Spain saw the launch of 1,287 new worker co-ops in 2021, an increase of 11.4% on 2020, as the sector continues to grow.
According to Coceta, the Spanish confederation of worker co-operatives, 3,548 new jobs were created by the sector in 2021. The country is home to 17,339 worker co-ops (with 23,584 co-operatives of all models) which employ 313,469 worker members.
Most worker co-ops can be found in Catalonia; 19.17& of its 4,521 co-operatives are worker co-ops. Next in the ranking is Andalusia; 18.28% of its 4,311 co-ops are worker co-ops, followed by the Basque Country; 11.91% of its 2,810 co-ops are worker co-ops.
Newly set up co-operatives generated 5,562 jobs, 64% of these in worker co-operatives (3,548).
“The data confirms the stability of worker co-operatives and their lesser dependence on market fluctuations, a consequence, among other issues, of their greater flexibility,” said Coceta president Luis Miguel Jurado.
“Obviously, the worst moments of the pandemic, experienced in 2020, affected our enterprises, although in 2021, which was not a good year either in macro or microeconomic terms, our sector, that of worker co-operatives, grew by 11%.”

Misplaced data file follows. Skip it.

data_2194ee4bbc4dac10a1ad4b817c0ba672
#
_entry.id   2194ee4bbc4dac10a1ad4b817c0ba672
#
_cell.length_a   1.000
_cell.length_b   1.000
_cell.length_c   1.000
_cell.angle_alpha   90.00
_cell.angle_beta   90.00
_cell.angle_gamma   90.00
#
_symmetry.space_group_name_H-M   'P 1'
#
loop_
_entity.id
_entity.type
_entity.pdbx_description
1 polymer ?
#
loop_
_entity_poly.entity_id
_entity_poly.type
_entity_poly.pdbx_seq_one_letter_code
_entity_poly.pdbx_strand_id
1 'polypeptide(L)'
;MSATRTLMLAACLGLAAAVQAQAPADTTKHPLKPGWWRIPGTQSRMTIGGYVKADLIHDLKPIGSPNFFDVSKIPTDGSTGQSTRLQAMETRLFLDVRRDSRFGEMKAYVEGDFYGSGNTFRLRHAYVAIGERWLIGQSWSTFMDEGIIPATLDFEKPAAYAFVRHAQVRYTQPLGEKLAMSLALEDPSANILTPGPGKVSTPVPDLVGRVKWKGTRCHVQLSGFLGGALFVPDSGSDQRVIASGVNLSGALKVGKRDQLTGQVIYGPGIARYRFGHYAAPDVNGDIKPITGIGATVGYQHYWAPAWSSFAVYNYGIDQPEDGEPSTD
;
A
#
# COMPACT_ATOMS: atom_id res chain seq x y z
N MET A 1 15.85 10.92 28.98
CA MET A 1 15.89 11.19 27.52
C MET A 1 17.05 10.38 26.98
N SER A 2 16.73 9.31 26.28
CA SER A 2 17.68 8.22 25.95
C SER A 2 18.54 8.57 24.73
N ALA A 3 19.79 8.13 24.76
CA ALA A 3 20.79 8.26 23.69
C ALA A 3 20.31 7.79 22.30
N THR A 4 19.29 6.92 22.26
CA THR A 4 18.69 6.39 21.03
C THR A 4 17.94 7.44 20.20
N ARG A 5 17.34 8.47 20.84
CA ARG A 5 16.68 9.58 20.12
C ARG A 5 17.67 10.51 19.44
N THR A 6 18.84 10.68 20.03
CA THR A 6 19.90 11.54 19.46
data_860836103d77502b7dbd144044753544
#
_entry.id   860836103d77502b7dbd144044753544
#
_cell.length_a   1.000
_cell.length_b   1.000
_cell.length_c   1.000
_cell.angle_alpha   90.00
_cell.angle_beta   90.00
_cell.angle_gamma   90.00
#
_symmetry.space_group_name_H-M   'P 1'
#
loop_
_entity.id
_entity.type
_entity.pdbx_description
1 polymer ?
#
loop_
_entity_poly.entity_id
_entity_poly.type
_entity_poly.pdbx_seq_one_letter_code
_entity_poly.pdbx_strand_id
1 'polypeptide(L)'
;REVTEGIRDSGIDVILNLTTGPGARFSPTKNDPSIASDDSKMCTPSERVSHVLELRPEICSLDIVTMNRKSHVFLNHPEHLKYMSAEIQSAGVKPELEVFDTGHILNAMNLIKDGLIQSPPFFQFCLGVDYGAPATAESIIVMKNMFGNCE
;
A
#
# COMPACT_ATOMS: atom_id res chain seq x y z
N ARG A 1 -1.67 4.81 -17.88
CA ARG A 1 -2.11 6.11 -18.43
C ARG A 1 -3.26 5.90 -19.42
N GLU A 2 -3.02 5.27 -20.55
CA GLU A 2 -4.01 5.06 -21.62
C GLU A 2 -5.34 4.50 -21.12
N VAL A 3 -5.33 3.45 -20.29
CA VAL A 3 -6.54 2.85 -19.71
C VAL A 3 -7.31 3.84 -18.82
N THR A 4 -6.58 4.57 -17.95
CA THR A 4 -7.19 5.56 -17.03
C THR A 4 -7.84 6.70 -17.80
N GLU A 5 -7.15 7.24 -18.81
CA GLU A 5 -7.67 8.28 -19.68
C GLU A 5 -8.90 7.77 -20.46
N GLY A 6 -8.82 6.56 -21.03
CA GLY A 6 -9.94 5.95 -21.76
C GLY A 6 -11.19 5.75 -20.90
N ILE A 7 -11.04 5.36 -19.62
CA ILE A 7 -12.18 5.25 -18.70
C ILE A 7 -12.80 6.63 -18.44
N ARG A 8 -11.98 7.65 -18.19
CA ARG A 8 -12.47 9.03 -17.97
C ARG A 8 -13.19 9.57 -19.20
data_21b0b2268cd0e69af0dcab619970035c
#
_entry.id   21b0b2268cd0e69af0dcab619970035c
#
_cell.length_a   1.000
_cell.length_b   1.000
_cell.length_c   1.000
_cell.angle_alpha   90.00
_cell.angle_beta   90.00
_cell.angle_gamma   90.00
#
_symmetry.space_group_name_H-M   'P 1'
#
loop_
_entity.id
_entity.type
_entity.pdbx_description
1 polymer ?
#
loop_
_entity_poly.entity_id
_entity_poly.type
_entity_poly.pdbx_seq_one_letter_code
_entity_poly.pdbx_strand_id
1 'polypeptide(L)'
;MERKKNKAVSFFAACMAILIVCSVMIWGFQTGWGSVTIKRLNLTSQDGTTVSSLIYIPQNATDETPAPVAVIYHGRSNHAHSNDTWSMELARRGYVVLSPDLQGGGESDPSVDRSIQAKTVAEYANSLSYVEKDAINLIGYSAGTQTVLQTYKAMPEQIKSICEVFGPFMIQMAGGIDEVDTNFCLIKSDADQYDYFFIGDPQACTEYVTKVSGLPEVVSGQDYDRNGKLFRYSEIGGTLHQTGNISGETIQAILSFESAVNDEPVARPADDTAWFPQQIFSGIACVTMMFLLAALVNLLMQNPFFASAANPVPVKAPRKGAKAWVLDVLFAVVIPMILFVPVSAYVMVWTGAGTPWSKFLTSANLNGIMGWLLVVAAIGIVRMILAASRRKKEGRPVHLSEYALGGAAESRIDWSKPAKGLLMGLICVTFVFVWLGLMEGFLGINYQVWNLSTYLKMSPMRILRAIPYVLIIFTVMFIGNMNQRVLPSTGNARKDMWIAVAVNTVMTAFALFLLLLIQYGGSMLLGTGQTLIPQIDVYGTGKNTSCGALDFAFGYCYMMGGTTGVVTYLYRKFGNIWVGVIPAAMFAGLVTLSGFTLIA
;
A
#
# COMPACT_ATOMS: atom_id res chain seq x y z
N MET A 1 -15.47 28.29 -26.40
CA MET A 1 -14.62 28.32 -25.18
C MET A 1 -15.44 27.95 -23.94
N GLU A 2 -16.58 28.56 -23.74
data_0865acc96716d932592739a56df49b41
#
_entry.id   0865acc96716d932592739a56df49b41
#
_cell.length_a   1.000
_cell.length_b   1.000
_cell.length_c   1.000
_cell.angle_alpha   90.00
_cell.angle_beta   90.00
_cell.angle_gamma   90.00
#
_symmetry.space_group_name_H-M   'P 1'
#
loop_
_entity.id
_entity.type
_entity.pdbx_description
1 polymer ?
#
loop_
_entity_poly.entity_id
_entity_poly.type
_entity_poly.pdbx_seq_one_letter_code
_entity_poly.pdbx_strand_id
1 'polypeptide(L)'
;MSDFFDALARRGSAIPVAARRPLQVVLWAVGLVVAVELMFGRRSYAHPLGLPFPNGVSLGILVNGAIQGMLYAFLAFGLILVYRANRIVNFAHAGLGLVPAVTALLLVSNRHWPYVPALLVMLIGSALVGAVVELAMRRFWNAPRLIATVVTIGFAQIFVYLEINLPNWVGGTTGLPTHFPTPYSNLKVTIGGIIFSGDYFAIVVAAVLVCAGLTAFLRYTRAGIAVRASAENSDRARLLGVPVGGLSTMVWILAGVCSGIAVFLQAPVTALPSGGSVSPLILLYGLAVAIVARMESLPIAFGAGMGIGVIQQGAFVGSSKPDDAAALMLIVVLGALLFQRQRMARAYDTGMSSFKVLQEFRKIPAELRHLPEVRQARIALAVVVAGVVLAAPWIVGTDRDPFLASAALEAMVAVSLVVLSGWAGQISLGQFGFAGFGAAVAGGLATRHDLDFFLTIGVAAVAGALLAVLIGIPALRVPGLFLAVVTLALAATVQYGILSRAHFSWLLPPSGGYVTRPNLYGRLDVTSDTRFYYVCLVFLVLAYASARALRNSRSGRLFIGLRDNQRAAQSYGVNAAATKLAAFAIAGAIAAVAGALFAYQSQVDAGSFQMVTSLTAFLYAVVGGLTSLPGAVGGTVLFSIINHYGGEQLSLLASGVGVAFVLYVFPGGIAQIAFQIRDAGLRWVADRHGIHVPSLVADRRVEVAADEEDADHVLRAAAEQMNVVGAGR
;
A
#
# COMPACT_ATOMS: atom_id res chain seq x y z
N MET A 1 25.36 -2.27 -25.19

He added: “We do not want growth for growth’s sake – we want stability and profitability sufficient to contribute to local, regional and state economies from the impact on the quality of life of co-operative members. In short, worker co-operatives are partners in the life projects of the working members.
“There is a balanced symbiosis between the service provided to the joint enterprise and the service provided by the enterprise to people, something that does not occur in the majority market economy. That is why worker co-operatives are a social economy.”
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